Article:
- In another moment a huge wave, like a muddy tidal bore, but almost scaldingly hot, came sweeping round the bend up-stream.
- simple past tense of bear
- (colloquial) past participle of bear
- 1746, Charles Fearne, Minutes of the proceedings of a court-martial, aſſembled […] , London, page 159:
- Q. When the Fireſhip appeared to be going down towards the Real, do you think that the Dorſetſhire could have bore down in Time, to have covered and aſſiſted her?
- 1834, Augustus Earle, A Narrative of a Nine Months' Residence in New Zealand in 1827 […] , pages 345-346:
- […] by altering their course a very little, and easily have bore down abreast of our settlement, without incurring the smallest risk!
- 2006 February 10, Karl F. Hoffman; Jennifer M. Fitzpatrick, “The Application of DNA Microarrays in the Functional Study of Schisostome/Host Biology”, in W. Evan Secor; Daniel G. Colley, editors, Schistosomiasis, Springer Science & Business Media, →ISBN, page 101:
- The end of the 20th century and the start of the new millennium have bore witness to a remarkable revolution in the way parasite/host biological interactions can be conceptually designed and experimentally studied.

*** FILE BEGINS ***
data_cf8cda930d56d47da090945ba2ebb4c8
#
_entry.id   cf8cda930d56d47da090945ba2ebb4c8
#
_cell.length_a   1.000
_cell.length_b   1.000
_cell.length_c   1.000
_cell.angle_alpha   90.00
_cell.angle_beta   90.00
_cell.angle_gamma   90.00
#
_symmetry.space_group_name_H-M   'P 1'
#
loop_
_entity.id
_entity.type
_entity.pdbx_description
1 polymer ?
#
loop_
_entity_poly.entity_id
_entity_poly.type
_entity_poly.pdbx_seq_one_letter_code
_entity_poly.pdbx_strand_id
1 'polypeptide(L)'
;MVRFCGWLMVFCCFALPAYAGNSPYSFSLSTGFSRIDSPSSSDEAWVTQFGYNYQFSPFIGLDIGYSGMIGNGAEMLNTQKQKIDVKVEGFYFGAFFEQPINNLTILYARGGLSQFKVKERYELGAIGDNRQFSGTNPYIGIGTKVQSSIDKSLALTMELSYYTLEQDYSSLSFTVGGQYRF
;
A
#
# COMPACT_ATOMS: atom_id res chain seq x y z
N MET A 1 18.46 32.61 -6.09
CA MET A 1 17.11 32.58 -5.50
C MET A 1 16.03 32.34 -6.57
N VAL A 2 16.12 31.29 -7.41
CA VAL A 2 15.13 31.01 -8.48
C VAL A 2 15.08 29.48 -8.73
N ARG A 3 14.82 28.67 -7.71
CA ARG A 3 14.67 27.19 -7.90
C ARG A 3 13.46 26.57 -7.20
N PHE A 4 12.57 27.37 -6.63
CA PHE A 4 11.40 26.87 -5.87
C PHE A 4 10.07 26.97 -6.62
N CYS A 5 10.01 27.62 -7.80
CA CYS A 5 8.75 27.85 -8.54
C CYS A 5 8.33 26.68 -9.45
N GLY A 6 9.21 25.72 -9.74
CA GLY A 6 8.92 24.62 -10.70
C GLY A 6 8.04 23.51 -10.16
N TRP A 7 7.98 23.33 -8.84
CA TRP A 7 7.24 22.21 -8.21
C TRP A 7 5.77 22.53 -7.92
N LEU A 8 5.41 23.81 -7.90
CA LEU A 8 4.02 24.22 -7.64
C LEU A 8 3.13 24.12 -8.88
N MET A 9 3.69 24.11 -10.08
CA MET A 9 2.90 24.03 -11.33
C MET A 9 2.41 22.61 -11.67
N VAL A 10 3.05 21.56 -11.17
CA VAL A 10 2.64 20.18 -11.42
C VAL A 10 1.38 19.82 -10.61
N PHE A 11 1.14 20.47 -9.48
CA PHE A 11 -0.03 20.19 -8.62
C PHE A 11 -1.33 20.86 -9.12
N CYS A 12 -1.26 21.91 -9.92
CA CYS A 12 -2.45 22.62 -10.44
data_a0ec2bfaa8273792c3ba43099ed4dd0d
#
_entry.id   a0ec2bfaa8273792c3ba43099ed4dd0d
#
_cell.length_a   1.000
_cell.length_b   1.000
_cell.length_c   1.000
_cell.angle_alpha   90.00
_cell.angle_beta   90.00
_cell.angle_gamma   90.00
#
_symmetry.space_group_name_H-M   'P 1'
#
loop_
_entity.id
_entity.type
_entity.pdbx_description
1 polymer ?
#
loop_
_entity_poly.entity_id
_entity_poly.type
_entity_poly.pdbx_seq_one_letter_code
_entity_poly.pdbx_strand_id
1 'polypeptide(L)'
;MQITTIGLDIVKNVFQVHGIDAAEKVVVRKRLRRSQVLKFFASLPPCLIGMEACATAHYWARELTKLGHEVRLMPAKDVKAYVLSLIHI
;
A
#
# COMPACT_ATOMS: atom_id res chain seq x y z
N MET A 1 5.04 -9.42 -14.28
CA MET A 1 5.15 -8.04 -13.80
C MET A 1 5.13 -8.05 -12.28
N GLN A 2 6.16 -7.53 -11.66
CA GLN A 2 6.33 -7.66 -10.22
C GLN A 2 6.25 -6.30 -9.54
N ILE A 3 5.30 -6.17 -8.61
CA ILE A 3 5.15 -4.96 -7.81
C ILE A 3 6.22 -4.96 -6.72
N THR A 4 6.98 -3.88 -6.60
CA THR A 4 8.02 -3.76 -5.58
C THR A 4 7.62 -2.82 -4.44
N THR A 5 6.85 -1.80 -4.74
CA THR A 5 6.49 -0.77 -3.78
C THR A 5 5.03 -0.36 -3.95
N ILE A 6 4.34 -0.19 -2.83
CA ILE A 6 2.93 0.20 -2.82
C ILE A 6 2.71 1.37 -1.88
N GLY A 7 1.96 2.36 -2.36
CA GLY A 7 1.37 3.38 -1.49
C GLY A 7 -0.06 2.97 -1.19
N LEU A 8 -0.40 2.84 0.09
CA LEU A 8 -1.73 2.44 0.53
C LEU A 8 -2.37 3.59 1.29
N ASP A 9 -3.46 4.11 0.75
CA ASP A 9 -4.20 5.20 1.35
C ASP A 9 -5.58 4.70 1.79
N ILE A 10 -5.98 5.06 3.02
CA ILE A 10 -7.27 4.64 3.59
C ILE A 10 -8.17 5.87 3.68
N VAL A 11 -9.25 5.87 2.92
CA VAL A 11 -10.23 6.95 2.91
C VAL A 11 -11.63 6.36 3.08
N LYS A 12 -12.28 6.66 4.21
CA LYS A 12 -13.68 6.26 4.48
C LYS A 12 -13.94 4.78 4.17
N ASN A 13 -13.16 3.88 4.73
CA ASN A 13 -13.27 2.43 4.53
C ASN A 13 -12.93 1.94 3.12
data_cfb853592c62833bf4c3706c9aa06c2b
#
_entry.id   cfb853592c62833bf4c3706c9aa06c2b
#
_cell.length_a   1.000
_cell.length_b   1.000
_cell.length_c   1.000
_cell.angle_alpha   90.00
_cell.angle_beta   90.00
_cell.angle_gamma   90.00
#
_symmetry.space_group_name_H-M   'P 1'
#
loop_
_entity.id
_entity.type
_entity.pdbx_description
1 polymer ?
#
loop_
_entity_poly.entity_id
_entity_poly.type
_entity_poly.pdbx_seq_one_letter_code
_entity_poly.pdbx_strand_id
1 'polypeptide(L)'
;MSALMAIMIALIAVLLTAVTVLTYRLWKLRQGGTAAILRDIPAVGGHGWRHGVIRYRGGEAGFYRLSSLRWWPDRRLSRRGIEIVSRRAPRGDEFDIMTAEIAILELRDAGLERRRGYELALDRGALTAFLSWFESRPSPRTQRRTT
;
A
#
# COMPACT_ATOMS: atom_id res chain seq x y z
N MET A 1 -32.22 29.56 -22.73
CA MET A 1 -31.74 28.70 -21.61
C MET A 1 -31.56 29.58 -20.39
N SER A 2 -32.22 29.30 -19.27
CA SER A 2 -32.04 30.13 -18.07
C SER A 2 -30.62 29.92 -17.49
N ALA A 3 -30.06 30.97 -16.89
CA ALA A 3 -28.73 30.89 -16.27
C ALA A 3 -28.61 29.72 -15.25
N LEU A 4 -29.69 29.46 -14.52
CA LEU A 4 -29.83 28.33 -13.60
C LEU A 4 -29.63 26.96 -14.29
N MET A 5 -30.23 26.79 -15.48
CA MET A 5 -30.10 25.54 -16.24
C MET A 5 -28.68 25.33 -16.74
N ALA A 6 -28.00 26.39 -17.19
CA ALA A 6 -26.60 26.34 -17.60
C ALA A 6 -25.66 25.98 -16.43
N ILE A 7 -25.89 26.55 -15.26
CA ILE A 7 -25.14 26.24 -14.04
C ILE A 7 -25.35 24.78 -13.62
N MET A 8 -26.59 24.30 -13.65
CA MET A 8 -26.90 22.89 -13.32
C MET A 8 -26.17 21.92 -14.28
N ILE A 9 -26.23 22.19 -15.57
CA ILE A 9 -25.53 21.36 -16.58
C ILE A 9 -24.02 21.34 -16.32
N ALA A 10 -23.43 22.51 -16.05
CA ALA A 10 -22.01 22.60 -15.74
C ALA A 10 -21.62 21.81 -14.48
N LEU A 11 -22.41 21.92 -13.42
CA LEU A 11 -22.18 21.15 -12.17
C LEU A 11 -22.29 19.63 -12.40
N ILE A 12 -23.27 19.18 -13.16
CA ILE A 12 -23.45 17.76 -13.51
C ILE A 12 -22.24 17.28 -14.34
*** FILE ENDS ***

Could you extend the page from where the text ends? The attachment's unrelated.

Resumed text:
- (proscribed) simple past tense of bare
Borrowed from Welsh bore. Cognate with Breton beure, Old Irish báireach and Old Irish bárach, whence i mbáireach and i mbárach (“tomorrow”), modern Irish amáireach (Munster, Connaught) and Irish amárach (Donegal).
Coined by Joseph Louis Gay-Lussac and Louis Jacques Thénard in 1808, from the same root but independently of English boron.
bore m (uncountable)
- “bore”, in Trésor de la langue française informatisé [Digitized Treasury of the French Language], 2012.
A back-formation from boren; reinforced by Old Norse bora.
bore (plural bores)
- A bore, hole, puncture or indentation.
- A gap, cavity or piercing.
- (rare, euphemistic) The anus; the asshole.
- “bōre, n.(1).”, in MED Online, Ann Arbor, Mich.: University of Michigan, 2007, retrieved 2018-07-22.
- Alternative form of boryn
- Alternative form of bor
bore (imperative bor, present tense borer, simple past and past participle bora or boret, present participle borende)
- “bore” in The Bokmål Dictionary.
- past participle of bera
From Middle Welsh bore, from Proto-Brythonic *bọreɣ, from Proto-Celtic *bāregos (“morning”). Cognate with Breton beure and Old Irish bárach (whence i mbárach (“tomorrow”), modern Irish amáireach and amárach).
- (North Wales, standard, colloquial) IPA(key): /ˈbɔrɛ/
- (North Wales, colloquial) IPA(key): /ˈbɔra/
- (South Wales) IPA(key): /ˈboːrɛ/, /ˈbɔrɛ/
bore m (plural boreau)
- bore da (“good morning”)
- bore coffi (“coffee morning”)
|Note: Some of these forms may be hypothetical. Not every possible mutated form of every word actually occurs.|